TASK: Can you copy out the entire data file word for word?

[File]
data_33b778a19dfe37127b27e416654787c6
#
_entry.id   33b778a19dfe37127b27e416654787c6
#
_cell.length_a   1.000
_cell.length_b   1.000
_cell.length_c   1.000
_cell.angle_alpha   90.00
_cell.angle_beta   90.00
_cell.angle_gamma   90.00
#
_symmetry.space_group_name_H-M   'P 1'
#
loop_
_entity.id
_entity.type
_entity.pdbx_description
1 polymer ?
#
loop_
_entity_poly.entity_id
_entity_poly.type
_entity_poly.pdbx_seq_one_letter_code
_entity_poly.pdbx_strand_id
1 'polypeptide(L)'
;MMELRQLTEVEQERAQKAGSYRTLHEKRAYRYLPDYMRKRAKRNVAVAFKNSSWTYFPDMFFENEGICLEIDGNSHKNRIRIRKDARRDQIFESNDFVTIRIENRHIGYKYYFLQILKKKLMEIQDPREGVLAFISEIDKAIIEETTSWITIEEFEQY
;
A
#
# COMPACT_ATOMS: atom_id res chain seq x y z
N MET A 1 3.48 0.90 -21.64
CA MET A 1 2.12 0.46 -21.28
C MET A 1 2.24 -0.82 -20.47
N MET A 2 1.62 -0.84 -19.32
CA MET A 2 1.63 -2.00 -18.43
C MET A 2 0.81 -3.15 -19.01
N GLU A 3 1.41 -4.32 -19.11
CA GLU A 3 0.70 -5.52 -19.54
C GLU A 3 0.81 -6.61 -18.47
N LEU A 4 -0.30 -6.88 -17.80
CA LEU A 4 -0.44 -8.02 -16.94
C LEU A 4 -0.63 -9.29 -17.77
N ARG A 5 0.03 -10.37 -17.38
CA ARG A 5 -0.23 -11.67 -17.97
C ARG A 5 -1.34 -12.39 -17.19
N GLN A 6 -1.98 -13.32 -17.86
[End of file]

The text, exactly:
data_33b778a19dfe37127b27e416654787c6
#
_entry.id   33b778a19dfe37127b27e416654787c6
#
_cell.length_a   1.000
_cell.length_b   1.000
_cell.length_c   1.000
_cell.angle_alpha   90.00
_cell.angle_beta   90.00
_cell.angle_gamma   90.00
#
_symmetry.space_group_name_H-M   'P 1'
#
loop_
_entity.id
_entity.type
_entity.pdbx_description
1 polymer ?
#
loop_
_entity_poly.entity_id
_entity_poly.type
_entity_poly.pdbx_seq_one_letter_code
_entity_poly.pdbx_strand_id
1 'polypeptide(L)'
;MMELRQLTEVEQERAQKAGSYRTLHEKRAYRYLPDYMRKRAKRNVAVAFKNSSWTYFPDMFFENEGICLEIDGNSHKNRIRIRKDARRDQIFESNDFVTIRIENRHIGYKYYFLQILKKKLMEIQDPREGVLAFISEIDKAIIEETTSWITIEEFEQY
;
A
#
# COMPACT_ATOMS: atom_id res chain seq x y z
N MET A 1 3.48 0.90 -21.64
CA MET A 1 2.12 0.46 -21.28
C MET A 1 2.24 -0.82 -20.47
N MET A 2 1.62 -0.84 -19.32
CA MET A 2 1.63 -2.00 -18.43
C MET A 2 0.81 -3.15 -19.01
N GLU A 3 1.41 -4.32 -19.11
CA GLU A 3 0.70 -5.52 -19.54
C GLU A 3 0.81 -6.61 -18.47
N LEU A 4 -0.30 -6.88 -17.80
CA LEU A 4 -0.44 -8.02 -16.94
C LEU A 4 -0.63 -9.29 -17.77
N ARG A 5 0.03 -10.37 -17.38
CA ARG A 5 -0.23 -11.67 -17.97
C ARG A 5 -1.34 -12.39 -17.19
N GLN A 6 -1.98 -13.32 -17.86